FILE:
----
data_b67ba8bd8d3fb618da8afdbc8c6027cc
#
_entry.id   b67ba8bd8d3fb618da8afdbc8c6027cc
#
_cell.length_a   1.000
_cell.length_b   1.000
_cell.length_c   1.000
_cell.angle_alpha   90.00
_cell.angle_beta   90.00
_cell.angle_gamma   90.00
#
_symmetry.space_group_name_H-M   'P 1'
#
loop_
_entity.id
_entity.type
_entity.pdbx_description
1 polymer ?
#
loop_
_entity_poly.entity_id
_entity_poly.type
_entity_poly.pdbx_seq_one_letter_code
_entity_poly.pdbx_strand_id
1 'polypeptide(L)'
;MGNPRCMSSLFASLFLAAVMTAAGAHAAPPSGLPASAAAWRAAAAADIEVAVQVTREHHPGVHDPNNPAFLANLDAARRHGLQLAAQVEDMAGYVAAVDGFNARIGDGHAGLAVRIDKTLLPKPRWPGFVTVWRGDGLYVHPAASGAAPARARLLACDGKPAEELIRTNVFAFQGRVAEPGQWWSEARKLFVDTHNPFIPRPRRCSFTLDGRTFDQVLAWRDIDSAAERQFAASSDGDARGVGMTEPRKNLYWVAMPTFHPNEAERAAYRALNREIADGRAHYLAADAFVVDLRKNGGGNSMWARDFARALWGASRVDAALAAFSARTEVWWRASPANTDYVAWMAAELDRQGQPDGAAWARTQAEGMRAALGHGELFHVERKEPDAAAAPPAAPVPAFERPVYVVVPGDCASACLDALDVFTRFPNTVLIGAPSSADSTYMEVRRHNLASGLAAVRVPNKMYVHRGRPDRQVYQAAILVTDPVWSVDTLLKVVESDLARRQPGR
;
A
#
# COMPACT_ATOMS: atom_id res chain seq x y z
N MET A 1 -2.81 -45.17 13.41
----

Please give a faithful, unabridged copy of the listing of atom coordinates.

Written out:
data_b67ba8bd8d3fb618da8afdbc8c6027cc
#
_entry.id   b67ba8bd8d3fb618da8afdbc8c6027cc
#
_cell.length_a   1.000
_cell.length_b   1.000
_cell.length_c   1.000
_cell.angle_alpha   90.00
_cell.angle_beta   90.00
_cell.angle_gamma   90.00
#
_symmetry.space_group_name_H-M   'P 1'
#
loop_
_entity.id
_entity.type
_entity.pdbx_description
1 polymer ?
#
loop_
_entity_poly.entity_id
_entity_poly.type
_entity_poly.pdbx_seq_one_letter_code
_entity_poly.pdbx_strand_id
1 'polypeptide(L)'
;MGNPRCMSSLFASLFLAAVMTAAGAHAAPPSGLPASAAAWRAAAAADIEVAVQVTREHHPGVHDPNNPAFLANLDAARRHGLQLAAQVEDMAGYVAAVDGFNARIGDGHAGLAVRIDKTLLPKPRWPGFVTVWRGDGLYVHPAASGAAPARARLLACDGKPAEELIRTNVFAFQGRVAEPGQWWSEARKLFVDTHNPFIPRPRRCSFTLDGRTFDQVLAWRDIDSAAERQFAASSDGDARGVGMTEPRKNLYWVAMPTFHPNEAERAAYRALNREIADGRAHYLAADAFVVDLRKNGGGNSMWARDFARALWGASRVDAALAAFSARTEVWWRASPANTDYVAWMAAELDRQGQPDGAAWARTQAEGMRAALGHGELFHVERKEPDAAAAPPAAPVPAFERPVYVVVPGDCASACLDALDVFTRFPNTVLIGAPSSADSTYMEVRRHNLASGLAAVRVPNKMYVHRGRPDRQVYQAAILVTDPVWSVDTLLKVVESDLARRQPGR
;
A
#
# COMPACT_ATOMS: atom_id res chain seq x y z
N MET A 1 -2.81 -45.17 13.41